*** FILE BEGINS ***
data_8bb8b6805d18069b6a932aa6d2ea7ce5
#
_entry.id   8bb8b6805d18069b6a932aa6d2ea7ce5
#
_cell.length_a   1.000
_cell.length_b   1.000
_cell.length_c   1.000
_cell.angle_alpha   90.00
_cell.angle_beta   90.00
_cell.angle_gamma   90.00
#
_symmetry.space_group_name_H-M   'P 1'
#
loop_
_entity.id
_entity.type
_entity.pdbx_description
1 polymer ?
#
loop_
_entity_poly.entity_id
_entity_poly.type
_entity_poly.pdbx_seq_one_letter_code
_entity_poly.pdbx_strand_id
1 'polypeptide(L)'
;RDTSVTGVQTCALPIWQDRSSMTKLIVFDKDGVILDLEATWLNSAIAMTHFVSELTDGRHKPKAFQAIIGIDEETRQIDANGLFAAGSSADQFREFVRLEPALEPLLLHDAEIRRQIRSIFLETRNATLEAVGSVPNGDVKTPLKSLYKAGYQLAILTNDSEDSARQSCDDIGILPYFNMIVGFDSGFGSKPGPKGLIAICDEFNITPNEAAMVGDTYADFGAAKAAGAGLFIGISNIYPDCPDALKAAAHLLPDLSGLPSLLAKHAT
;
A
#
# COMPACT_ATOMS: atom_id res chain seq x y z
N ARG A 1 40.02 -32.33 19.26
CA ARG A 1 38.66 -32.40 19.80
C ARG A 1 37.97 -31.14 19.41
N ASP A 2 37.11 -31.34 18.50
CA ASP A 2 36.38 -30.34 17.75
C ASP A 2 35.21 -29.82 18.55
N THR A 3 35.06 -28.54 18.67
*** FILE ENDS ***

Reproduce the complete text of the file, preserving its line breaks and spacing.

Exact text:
data_8bb8b6805d18069b6a932aa6d2ea7ce5
#
_entry.id   8bb8b6805d18069b6a932aa6d2ea7ce5
#
_cell.length_a   1.000
_cell.length_b   1.000
_cell.length_c   1.000
_cell.angle_alpha   90.00
_cell.angle_beta   90.00
_cell.angle_gamma   90.00
#
_symmetry.space_group_name_H-M   'P 1'
#
loop_
_entity.id
_entity.type
_entity.pdbx_description
1 polymer ?
#
loop_
_entity_poly.entity_id
_entity_poly.type
_entity_poly.pdbx_seq_one_letter_code
_entity_poly.pdbx_strand_id
1 'polypeptide(L)'
;RDTSVTGVQTCALPIWQDRSSMTKLIVFDKDGVILDLEATWLNSAIAMTHFVSELTDGRHKPKAFQAIIGIDEETRQIDANGLFAAGSSADQFREFVRLEPALEPLLLHDAEIRRQIRSIFLETRNATLEAVGSVPNGDVKTPLKSLYKAGYQLAILTNDSEDSARQSCDDIGILPYFNMIVGFDSGFGSKPGPKGLIAICDEFNITPNEAAMVGDTYADFGAAKAAGAGLFIGISNIYPDCPDALKAAAHLLPDLSGLPSLLAKHAT
;
A
#
# COMPACT_ATOMS: atom_id res chain seq x y z
N ARG A 1 40.02 -32.33 19.26
CA ARG A 1 38.66 -32.40 19.80
C ARG A 1 37.97 -31.14 19.41
N ASP A 2 37.11 -31.34 18.50
CA ASP A 2 36.38 -30.34 17.75
C ASP A 2 35.21 -29.82 18.55
N THR A 3 35.06 -28.54 18.67